VI. “Fear” or “awe” of G-d can make people cringe. “Fear” in Chassidus is the fear of damaging the relationship we are in (Tanya, beginning of Chapter 41, and other places). This definition means that the fear is really just a defense to protect the love.
Included within this definition is the “lower fear,” which is the fear of sin itself or the punishment thereof and the “higher fear” which is a shyness to be in the presence of such a great being (“y’rei boshes,” Siddur Torah Ohr, Intro. to Tikkun Chatzos).
VII. Inspiration that comes from On High is energy. That energy trickles down and is filtered through Hishtalshelus until it “thickens” and becomes the inspiration in your surroundings. ( Siddur Torah Ohr,Hakdama. V’Hinei Perach, [Korach] Likkutei Torah ).
The Possuk, Its Meaning, Hashem’s Relationship “With” Us
ב)וְהִנֵה נוֹסֵף לְהַדִיוּקִים שֶׁבְּהַשִֹיחָה צָרִיךְ בִּיאוּר בְּהַלָשׁוֹן ״יְהִי הַוַיֶ’ אֱלֹקֵינוּ עִמָּנוּ״ (שֶׁבְּהַכָּתוּב עֲצְמוֹ)
In addition to the above-mentioned details in trying to understand the Frierdiker Rebbe’s sicha, we need to understand the verse itself.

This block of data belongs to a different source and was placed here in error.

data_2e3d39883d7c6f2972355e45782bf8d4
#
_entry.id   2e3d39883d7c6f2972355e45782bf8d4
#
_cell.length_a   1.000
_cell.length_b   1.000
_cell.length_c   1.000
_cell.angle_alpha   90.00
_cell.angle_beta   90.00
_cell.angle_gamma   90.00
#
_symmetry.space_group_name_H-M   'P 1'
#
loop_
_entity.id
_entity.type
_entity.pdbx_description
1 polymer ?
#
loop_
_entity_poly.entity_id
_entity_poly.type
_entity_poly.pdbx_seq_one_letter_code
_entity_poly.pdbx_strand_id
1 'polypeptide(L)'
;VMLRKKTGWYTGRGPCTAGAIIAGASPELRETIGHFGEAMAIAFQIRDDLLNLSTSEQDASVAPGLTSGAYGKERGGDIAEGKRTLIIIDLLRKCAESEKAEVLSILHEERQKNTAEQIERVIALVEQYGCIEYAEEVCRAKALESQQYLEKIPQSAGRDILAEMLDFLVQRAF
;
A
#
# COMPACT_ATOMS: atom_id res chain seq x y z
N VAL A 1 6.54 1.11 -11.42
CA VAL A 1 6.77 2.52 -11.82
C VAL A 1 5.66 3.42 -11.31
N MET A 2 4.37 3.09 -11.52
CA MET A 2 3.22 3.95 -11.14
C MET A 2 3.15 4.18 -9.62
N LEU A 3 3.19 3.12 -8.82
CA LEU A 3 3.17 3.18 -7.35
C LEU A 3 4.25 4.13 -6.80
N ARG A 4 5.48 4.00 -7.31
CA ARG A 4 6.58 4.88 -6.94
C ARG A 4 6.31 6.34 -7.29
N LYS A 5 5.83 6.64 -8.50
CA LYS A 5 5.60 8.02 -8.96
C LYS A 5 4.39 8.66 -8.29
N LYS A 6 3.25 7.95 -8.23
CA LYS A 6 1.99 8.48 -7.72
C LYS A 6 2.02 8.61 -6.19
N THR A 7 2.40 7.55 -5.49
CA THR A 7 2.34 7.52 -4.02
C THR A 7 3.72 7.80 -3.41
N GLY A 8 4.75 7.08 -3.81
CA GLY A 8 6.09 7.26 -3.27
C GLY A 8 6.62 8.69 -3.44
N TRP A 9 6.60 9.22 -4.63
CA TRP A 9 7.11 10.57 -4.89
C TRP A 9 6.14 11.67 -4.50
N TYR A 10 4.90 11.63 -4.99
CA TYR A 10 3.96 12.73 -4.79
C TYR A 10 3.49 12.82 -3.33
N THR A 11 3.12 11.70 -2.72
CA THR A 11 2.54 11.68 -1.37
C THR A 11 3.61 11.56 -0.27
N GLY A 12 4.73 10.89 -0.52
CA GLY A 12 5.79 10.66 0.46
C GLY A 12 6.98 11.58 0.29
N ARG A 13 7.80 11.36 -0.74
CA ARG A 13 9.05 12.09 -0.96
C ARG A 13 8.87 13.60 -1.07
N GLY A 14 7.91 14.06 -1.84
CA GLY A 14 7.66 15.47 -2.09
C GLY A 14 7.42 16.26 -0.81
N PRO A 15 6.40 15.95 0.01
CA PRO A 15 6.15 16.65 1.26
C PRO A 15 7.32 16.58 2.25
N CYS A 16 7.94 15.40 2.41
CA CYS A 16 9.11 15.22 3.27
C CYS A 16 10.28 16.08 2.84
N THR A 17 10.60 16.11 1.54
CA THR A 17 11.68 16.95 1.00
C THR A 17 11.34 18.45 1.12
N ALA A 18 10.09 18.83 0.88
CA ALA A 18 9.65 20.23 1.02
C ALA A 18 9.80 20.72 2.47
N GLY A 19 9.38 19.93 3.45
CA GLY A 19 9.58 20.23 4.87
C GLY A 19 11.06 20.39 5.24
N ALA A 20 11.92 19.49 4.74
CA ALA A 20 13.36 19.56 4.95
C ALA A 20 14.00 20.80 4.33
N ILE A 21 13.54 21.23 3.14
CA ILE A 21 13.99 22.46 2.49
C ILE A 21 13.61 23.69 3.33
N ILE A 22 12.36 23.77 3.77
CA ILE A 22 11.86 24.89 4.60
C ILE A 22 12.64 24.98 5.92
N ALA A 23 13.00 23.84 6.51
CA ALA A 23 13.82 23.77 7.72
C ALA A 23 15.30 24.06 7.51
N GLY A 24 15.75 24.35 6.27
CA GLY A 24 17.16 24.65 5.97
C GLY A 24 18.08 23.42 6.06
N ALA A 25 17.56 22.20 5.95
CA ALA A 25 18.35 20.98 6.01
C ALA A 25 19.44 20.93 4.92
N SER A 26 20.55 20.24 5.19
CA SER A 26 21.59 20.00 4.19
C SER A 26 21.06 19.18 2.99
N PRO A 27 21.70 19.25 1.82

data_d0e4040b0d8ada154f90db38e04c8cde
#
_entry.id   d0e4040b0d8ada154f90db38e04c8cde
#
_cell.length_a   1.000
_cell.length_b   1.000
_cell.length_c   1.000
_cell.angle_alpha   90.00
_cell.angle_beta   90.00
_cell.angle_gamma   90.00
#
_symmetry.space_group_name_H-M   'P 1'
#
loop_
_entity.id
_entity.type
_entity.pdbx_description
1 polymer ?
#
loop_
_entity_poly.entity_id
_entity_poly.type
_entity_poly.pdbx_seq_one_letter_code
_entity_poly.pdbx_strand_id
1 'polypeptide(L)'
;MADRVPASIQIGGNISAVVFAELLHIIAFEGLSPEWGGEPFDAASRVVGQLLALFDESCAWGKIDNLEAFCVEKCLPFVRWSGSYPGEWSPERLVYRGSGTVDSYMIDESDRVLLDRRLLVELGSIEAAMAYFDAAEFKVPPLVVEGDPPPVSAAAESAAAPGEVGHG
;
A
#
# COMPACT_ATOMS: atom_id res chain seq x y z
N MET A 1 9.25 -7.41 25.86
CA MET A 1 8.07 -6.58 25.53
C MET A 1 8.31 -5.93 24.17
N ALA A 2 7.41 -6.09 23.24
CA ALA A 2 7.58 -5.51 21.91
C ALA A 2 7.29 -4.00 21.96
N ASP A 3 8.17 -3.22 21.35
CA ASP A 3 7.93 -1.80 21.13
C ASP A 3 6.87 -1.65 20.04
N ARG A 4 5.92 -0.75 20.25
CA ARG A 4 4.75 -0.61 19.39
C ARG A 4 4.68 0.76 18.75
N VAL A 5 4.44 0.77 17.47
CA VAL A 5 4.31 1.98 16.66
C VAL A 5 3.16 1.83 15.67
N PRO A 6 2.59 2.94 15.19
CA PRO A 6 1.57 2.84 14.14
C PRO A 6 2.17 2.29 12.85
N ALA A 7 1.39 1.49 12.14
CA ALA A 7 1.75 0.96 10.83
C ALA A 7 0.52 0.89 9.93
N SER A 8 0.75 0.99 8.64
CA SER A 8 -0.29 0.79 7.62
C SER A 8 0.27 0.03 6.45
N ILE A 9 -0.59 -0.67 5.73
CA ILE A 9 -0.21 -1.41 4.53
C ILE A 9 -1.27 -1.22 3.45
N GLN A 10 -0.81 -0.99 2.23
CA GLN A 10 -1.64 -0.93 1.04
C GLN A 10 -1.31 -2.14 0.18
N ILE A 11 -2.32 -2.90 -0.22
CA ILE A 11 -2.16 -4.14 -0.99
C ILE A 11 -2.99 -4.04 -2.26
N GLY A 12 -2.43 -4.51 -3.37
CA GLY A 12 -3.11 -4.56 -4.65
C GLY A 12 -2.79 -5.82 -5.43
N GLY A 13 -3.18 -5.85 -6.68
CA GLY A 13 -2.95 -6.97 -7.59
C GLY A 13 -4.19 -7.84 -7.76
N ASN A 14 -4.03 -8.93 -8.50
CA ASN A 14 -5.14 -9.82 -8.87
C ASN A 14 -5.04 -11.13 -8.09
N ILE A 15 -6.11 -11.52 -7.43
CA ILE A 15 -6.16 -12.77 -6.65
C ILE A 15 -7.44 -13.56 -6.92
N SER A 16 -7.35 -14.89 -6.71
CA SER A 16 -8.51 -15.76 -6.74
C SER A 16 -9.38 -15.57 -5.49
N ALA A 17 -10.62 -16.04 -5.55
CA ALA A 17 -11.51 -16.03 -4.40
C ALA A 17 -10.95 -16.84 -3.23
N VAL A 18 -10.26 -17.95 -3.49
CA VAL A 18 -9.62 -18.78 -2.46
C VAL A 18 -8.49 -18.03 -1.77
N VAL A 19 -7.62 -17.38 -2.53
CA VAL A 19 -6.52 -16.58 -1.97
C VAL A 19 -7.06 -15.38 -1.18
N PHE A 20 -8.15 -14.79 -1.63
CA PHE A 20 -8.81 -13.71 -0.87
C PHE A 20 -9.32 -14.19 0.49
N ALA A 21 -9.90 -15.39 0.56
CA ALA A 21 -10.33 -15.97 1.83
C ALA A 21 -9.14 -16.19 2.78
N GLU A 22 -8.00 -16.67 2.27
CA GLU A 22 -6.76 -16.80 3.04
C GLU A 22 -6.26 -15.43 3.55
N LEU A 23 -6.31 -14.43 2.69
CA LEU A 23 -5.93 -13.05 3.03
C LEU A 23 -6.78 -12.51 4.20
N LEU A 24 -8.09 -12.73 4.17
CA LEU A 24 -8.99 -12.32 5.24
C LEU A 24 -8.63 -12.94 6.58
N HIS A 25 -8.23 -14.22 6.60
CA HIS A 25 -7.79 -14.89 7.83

לְאַחֲרֵי שֶׁאוֹמְרִים ״הַוַיֶ’ אֱלֹקֵינוּ,״ שֶׁהוּא אֱלוֹקַה שֶׁלָנוּ וּבְּפְרַט לְהַמְבוּאָר בְּחֲסִידוּת, שֶׁאֱלֹקֵינוּ פִּירוּשׁ כֹּחֵינוּ וְחַיוּתֵינוּ, מַה צוֹרֵךְ לְבַּקָשָׁה שֶׁיִהְיֶה עִמָּנוּ
The verse itself states, “May Havaye (G-d) Elokeinu (our G-d) be with us just as He was with our forefathers; may he not abandon us nor forsake us.”
“Elokeinu” means “Eloka (G-d) shelonu (of ours),” and furthermore, in Chassidus, “Elokeinu” means “our strength / power and our vitality / enthusiasm.”
That being said, why are we asking for what we already have? Why are we saying, “…Be with us…just as He was with our forefathers…” ?
More Elements In the Word, “Im”
דְלְכְאוֹרָה, גַּם צָרִיךְ לְהָבִין, אוֹמְרוּ ״עִמָּנוּ״ גּוֹמֵר, ״עִם אֲבוֹתֵינוּ,״ דְּלְשׁוֹן ״עִם״ נוֹפֵל עֲל דָּבָר שֶׁהוּא טָפֶל לְהַדָבָר שֶׁהוּא ״עִמּוֹ״ [כְּמּוֹ ״יַחְלוֹקוּ יוֹרְשֵׁי הַבַּעֲל ׳עִם׳ יוֹרְשֵׁי הָאֳב, שֶׁיוֹרְשֵׁי הַבַּעֲל הֵם טְפֵלִים לְיוֹרְשֵׁי הָאֳבי],